Crowley mixed blood and sex in rituals to obtain energy and achieve mystical insight. These activities made news in England. The London Sunday Express reported that "the facts are too unutterably filthy to be detailed in a newspaper, for they have to do with sexual orgies that touch the lowest depths of depravity." Rumors were spread that one of his disciples, a 23-year-old Oxford undergraduate Raoul Loveday, died from drinking the blood of a cat in a Thelemic ritual. The cause of his death was actually enteric fewer, contracted by drinking water from a stream. Nevertheless, Crowley was expelled from Sicily by Mussolini or the Italian authorities. The dead man's wife, Betty May, informed on Crowley's degraded activities, and the English papers were full of stories of his scandalous activities, ritual sacrifices etc. "It did not help his case," the Tribune reported, "that he is alleged to have been a spy for Germany in the United States during the war."

In 1929 Crowley married his second wife, Maria Ferrari de Miramar, and earned his living mostly by publishing obscure writings. The following years were shadowed by poor health, drug addiction, and desperation for money. He had a talisman, called Segelah, which was intended "for finding a great treasure." Segelah was smeared with dried semen and menstrual blood. When British printers refused to touch his works, he had them produced in Paris, like many other writers such as James Joyce. Soon Crowley was also deported from France. He had started very early to experiment with psychedelic drugs to find a substance which would "unlock the girders of the soul". During WWII, Ian Fleming suggested employing Crowley as an interrogator of the Nazi leader Rudolf Hess, who landed unexpectedly in 1941 in Scotland and was fascinated by the occult.

Following the expelling Wilfred Smith in 1942 from the Agape Lodge of Ordo Templi Orientis (OTO), Crowley appointed Jack Parsons, a rocket propulsion researcher, as its new head. Parsons's wife Helen Northrup left with Smith, but Helen's half-sister Sarah Elizabeth Northrup (aka 'Betty'), a beautiful young blond, began a relationship with Parsons. In the middle of the so-called Babalon Working, intended to sire a Moonchild described in Crowley's book from 1929, Parsons chose to carry out this sexual ritual with the read head occult artist Marjorie Cameron; her magick partner was also L. Ron Hubbard, the future founder of Scientology. The ritals went on for several days. With Sarah and Hubbard, Parsons later in 1946 founded a boat dealing company named Allied Enterprises. However, Hubbard defrauded him of his money, stole his boat, and ran off with Sarah.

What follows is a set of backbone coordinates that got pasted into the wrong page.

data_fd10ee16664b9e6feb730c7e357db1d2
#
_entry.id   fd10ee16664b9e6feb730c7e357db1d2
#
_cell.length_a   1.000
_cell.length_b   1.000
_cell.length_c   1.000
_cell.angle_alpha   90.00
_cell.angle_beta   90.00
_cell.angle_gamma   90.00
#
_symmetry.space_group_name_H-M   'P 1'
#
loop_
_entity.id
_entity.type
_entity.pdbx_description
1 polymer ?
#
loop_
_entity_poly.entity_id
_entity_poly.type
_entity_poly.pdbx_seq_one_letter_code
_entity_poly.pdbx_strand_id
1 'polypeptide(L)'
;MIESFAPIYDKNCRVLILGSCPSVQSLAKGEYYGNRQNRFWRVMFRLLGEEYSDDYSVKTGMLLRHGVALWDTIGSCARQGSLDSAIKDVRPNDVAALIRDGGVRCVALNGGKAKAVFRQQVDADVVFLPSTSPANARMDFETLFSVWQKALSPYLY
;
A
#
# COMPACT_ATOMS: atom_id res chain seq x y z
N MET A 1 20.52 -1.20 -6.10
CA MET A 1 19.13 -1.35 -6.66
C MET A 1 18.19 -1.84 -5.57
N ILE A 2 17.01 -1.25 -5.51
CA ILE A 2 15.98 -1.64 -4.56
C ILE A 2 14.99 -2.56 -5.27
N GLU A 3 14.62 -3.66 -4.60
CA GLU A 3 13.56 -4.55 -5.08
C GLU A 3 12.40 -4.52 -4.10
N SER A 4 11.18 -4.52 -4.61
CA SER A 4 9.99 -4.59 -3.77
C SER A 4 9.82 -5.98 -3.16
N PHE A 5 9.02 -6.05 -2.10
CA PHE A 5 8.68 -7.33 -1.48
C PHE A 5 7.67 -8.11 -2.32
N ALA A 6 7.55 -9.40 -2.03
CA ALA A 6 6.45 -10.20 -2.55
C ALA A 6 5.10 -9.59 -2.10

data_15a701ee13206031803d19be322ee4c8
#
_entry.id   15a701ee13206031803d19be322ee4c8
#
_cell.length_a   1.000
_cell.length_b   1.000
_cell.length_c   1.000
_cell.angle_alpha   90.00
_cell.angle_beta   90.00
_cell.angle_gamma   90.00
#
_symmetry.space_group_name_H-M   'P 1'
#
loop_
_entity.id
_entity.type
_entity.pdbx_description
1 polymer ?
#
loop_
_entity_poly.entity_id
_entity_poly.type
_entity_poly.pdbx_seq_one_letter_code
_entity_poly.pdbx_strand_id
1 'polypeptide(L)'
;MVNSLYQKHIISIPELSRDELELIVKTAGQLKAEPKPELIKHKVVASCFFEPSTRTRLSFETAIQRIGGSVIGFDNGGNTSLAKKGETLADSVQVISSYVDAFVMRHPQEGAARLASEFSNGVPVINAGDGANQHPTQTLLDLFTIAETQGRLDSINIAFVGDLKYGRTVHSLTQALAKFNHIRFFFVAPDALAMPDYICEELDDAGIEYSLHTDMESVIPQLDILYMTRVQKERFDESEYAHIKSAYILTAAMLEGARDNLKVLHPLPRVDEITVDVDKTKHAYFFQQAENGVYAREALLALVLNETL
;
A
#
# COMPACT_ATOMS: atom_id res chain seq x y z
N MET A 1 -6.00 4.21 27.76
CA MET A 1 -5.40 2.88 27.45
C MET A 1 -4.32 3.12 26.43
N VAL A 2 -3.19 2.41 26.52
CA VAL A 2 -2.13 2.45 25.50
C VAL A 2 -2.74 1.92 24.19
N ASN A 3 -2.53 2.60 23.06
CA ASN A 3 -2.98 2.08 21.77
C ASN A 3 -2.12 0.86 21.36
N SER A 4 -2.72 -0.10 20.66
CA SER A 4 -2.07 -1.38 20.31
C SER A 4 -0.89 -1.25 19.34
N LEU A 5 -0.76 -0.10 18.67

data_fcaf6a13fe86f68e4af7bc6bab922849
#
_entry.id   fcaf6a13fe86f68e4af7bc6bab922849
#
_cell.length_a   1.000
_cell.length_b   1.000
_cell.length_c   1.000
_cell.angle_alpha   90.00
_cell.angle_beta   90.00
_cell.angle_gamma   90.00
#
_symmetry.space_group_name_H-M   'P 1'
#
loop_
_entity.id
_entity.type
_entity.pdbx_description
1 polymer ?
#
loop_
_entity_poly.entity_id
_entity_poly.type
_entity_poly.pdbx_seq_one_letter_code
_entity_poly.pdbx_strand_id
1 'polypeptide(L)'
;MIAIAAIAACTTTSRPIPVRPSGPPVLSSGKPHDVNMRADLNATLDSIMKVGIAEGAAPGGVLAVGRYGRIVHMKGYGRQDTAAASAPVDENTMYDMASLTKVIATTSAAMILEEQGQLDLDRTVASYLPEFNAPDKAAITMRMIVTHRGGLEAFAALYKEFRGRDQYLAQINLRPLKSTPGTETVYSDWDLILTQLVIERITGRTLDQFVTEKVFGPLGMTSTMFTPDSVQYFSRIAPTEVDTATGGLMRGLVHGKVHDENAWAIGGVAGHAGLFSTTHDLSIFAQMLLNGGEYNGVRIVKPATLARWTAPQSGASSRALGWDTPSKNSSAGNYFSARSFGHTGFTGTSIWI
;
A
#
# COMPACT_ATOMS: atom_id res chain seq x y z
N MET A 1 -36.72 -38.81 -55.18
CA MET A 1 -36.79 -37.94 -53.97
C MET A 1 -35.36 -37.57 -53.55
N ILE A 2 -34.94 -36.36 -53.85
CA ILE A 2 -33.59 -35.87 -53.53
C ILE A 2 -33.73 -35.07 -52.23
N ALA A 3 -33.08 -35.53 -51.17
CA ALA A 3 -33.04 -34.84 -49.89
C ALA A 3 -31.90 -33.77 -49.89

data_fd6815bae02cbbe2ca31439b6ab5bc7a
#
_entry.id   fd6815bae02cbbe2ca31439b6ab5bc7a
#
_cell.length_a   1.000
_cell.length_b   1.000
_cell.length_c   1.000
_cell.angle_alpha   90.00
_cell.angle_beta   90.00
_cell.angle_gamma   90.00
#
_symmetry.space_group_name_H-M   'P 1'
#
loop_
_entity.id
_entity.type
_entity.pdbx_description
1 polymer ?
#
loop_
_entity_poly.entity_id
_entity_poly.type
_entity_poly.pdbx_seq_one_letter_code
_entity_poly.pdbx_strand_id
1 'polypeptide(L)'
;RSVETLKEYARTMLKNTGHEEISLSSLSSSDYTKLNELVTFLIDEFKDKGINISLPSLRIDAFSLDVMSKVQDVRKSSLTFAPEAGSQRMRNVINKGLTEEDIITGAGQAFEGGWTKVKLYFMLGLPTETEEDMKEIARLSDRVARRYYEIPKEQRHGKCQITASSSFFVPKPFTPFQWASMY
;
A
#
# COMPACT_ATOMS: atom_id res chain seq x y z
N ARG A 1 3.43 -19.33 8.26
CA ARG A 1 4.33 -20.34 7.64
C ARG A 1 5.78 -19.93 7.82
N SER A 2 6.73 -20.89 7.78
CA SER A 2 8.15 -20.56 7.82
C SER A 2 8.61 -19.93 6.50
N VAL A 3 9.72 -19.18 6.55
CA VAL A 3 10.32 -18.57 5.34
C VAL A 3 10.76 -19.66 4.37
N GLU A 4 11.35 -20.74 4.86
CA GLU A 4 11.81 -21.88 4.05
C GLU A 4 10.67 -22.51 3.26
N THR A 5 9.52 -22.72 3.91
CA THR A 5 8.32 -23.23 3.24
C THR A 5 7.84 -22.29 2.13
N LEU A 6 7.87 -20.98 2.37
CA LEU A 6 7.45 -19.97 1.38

Crowley himself eventually ended in a boarding house in Hastings, addicted to heroin and alcohol. His final act was to curse the doctor who refused to give him more heroin. He died on December 1, 1947, and was cremated in Brighton. Parts of the Mass of the 'Gnostic Catholic Church' were read aloud at his funeral. (According to some rumors the doctor died within twenty-four hours after the magician.) Crowley's ashes were sent to followers in the United States.

As a writer Crowley was prolific. His novels, The Diary of a Drug Friend (1922) and Moonchild, were partly based on his personal life and egomaniac hallucinations. Moonchild was a roman à clef, in which two societies of rival magicians quarrel over an experiment to incarnate a supernatural being. H. Spencer Lewis, the founder of the Rosicrucian organization known as AMORC, was portrayed as Butcher, who wants to make money with magic. W.B. Yeats was Gates, a "cadaverous Protestant-Irishman," with "now and then a flash of insight which came close to genius," but whose "teeth were neglected; and he had a habit of physical dirt which was so obvious as to be repulsive even to a stranger." When The Diary of a Drug Friend was published the Sunday Express accused Crowley of promoting the use of drugs.